17. Thyroid Transcription Factor 1 Reprograms Angiogenic Activities of Secretome.

    PubMed

    Wood, Lauren W; Cox, Nicole I; Phelps, Cody A; Lai, Shao-Chiang; Poddar, Arjun; Talbot, Conover; Mu, David

    2016-01-01

    Through both gain- and loss-of-TTF-1 expression strategies, we show that TTF-1 positively regulates vascular endothelial growth factor (VEGF) and that the VEGF promoter element contains multiple TTF-1-responsive sequences. The major signaling receptor for VEGF, i.e VEGFR2, also appears to be under a direct and positive regulation of TTF-1. The TTF-1-dependent upregulation of VEGF was moderately sensitive to rapamycin, implicating a partial involvement of mammalian target of rapamycin (mTOR). However, hypoxia did not further increase the secreted VEGF level of the TTF-1(+) lung cancer cells. The TTF-1-induced VEGF upregulation occurs in both compartments (exosomes and exosome-depleted media (EDM)) of the conditioned media. Surprisingly, the EDM of TTF-1(+) lung cancer cells (designated EDM-TTF-1(+)) displayed an anti-angiogenic activity in the endothelial cell tube formation assay. Mechanistic studies suggest that the increased granulocyte-macrophage colony-stimulating factor (GM-CSF) level in the EDM-TTF-1(+) conferred the antiangiogenic activities. In human lung cancer, the expression of TTF-1 and GM-CSF exhibits a statistically significant and positive correlation. In summary, this study provides evidence that TTF-1 may reprogram lung cancer secreted proteome into an antiangiogenic state, offering a novel basis to account for the long-standing observation of favorable prognosis associated with TTF-1(+) lung adenocarcinomas. PMID:26912193

  18. The absence of the transcription activator TFE3 impairs activation of B cells in vivo.

    PubMed Central

    Merrell, K; Wells, S; Henderson, A; Gorman, J; Alt, F; Stall, A; Calame, K

    1997-01-01

    TFE3 is a ubiquitously expressed member of the TFE3/mi family of basic helix loop helix zipper transcription factors. TFE3 binds to muE3 sites located in the immunoglobulin heavy-chain (IgH) intronic enhancer, heavy-chain variable region promoters, the Ig kappa intronic enhancer, and regulatory sites in other genes. To understand the role of TFE3 in Ig expression and lymphoid development, we used embryonic stem (ES) cell-mediated gene targeting and RAG2-/- blastocyst complementation to generate mice which lack TFE3 in their B and T lymphocytes. TFE3- ES cells fully reconstitute the B- and T-cell compartments, giving rise to normal patterns of IgM+ B220+ B cells and CD4+ and CD8+ T cells. However, TFE3- B cells show several defects consistent with poor B-cell activation. Serum IgM levels are reduced twofold and IgG and IgA isotypes are reduced three- to sixfold in the TFE3- chimeras even though in vitro, the TFE3- splenocytes secrete normal levels of all isotypes in response to lipopolysaccharide activation. Peripheral TFE3- B cells also show reduced surface expression of CD23 and CD24 (heat-stable antigen). PMID:9154832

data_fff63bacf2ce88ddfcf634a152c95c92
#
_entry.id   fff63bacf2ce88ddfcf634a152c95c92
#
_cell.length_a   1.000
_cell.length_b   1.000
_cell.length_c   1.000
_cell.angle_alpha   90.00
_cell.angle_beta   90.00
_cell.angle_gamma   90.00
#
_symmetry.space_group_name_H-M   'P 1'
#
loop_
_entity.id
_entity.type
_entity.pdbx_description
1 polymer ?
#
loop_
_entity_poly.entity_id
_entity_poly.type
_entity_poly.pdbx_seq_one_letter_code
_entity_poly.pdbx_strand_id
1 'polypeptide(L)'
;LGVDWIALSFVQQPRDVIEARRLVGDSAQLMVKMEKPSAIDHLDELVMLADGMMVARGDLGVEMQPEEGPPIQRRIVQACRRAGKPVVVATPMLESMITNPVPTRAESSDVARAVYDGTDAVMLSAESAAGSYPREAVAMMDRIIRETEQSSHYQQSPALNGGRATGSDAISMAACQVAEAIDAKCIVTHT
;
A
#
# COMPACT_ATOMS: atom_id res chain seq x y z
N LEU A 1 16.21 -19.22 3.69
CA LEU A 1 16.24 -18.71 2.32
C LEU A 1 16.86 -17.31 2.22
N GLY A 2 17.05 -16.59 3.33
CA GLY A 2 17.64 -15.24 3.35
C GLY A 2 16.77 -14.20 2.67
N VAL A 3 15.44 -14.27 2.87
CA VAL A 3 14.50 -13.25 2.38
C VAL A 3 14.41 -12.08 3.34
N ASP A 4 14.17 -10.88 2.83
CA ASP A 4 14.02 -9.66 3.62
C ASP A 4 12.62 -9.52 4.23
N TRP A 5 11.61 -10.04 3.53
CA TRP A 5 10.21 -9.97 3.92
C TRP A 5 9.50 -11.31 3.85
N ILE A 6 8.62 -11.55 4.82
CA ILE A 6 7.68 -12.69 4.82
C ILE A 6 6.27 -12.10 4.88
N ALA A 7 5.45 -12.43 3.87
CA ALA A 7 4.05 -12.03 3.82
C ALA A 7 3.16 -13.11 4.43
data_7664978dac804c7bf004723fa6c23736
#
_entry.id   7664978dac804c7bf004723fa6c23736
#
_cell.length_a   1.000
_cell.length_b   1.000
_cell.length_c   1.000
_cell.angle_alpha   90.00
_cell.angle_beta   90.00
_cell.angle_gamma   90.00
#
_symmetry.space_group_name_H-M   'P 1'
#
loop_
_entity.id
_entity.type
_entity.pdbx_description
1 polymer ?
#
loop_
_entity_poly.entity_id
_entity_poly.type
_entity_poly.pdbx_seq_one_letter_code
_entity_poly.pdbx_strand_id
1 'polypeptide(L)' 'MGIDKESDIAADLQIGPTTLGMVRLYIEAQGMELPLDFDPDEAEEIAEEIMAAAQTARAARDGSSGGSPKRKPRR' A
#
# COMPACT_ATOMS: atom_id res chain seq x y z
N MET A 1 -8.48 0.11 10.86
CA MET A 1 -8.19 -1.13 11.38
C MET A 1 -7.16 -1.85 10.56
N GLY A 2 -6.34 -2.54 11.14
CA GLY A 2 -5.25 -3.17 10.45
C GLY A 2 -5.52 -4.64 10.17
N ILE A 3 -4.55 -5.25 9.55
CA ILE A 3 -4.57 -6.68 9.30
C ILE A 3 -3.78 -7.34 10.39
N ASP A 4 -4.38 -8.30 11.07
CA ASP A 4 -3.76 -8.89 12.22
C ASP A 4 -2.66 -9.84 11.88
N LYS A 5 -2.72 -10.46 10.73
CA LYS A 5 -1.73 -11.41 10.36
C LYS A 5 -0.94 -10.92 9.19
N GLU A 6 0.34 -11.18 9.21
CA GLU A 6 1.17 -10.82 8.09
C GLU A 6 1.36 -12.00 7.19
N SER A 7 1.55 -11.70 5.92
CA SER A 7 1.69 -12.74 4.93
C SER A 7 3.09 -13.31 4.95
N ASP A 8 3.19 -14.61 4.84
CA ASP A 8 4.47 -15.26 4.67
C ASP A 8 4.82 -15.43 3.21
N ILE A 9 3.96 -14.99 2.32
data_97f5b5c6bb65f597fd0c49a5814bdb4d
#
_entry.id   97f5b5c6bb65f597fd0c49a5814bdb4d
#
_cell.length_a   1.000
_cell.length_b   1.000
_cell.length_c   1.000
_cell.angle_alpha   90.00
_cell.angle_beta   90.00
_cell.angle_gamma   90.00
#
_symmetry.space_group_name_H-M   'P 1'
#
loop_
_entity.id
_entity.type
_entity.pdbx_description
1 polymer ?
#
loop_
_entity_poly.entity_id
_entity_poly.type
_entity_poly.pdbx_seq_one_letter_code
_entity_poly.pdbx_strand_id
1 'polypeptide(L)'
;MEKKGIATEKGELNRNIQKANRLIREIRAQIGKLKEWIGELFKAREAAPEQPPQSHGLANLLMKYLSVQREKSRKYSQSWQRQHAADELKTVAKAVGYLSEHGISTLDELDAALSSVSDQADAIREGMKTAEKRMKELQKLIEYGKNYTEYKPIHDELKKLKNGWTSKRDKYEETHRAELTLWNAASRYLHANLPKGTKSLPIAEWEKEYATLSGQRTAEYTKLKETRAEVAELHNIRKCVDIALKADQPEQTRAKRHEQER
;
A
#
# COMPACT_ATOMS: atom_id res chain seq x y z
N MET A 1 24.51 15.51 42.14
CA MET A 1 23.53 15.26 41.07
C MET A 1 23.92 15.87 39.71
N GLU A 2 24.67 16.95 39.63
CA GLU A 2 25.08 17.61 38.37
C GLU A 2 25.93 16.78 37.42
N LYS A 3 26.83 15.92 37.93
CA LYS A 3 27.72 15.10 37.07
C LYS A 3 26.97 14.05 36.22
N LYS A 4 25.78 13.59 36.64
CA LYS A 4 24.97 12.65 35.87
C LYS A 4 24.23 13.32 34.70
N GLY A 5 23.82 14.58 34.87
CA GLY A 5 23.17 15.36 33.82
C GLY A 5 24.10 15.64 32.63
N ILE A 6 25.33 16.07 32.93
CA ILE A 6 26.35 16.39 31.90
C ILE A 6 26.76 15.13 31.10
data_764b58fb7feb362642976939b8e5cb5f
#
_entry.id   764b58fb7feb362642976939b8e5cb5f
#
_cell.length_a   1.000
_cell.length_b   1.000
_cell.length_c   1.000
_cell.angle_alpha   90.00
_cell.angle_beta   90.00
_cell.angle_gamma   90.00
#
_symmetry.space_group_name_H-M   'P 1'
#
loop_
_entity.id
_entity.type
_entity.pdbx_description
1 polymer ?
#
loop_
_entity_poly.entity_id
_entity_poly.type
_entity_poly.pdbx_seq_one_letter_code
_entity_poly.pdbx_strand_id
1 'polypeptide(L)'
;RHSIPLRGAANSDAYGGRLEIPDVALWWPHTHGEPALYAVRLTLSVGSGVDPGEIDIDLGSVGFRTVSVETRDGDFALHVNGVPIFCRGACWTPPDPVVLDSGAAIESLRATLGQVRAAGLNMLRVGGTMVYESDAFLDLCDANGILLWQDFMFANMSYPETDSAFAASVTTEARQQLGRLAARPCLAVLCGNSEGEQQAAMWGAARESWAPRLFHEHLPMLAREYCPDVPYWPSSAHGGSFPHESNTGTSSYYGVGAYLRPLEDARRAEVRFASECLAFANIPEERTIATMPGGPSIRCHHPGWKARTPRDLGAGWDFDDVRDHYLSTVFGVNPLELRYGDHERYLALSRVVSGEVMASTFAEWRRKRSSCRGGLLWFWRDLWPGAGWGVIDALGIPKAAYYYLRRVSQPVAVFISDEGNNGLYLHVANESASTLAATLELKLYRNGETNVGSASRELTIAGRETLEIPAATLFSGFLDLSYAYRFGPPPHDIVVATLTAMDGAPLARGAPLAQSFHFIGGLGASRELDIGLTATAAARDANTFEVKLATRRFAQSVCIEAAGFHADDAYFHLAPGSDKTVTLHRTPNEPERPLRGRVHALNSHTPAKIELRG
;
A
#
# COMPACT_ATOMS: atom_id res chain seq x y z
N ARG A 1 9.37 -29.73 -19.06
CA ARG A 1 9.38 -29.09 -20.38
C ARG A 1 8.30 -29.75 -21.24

19. Nerve growth factor enhances the CRE-dependent transcriptional activity activated by nobiletin in PC12 cells.

    PubMed

    Takito, Jiro; Kimura, Junko; Kajima, Koji; Uozumi, Nobuyuki; Watanabe, Makoto; Yokosuka, Akihito; Mimaki, Yoshihiro; Nakamura, Masanori; Ohizumi, Yasushi

    2016-07-01

    Prevention and treatment of Alzheimer disease are urgent problems for elderly people in developed countries. We previously reported that nobiletin, a poly-methoxylated flavone from the citrus peel, improved the symptoms in various types of animal models of memory loss and activated the cAMP responsive element (CRE)-dependent transcription in PC12 cells. Nobiletin activated the cAMP/PKA/MEK/Erk/MAPK signaling pathway without using the TrkA signaling activated by nerve growth factor (NGF). Here, we examined the effect of combination of nobiletin and NGF on the CRE-dependent transcription in PC12 cells. Although NGF alone had little effect on the CRE-dependent transcription, NGF markedly enhanced the CRE-dependent transcription induced by nobiletin. The NGF-induced enhancement was neutralized by a TrkA antagonist, K252a. This effect of NGF was effective on the early signaling event elicited by nobiletin. These results suggested that there was crosstalk between NGF and nobiletin signaling in activating the CRE-dependent transcription in PC12 cells. PMID:27128150

  20. Characteristics of Transcriptional Activity in Nonlinear Dynamics of Genetic Regulatory Networks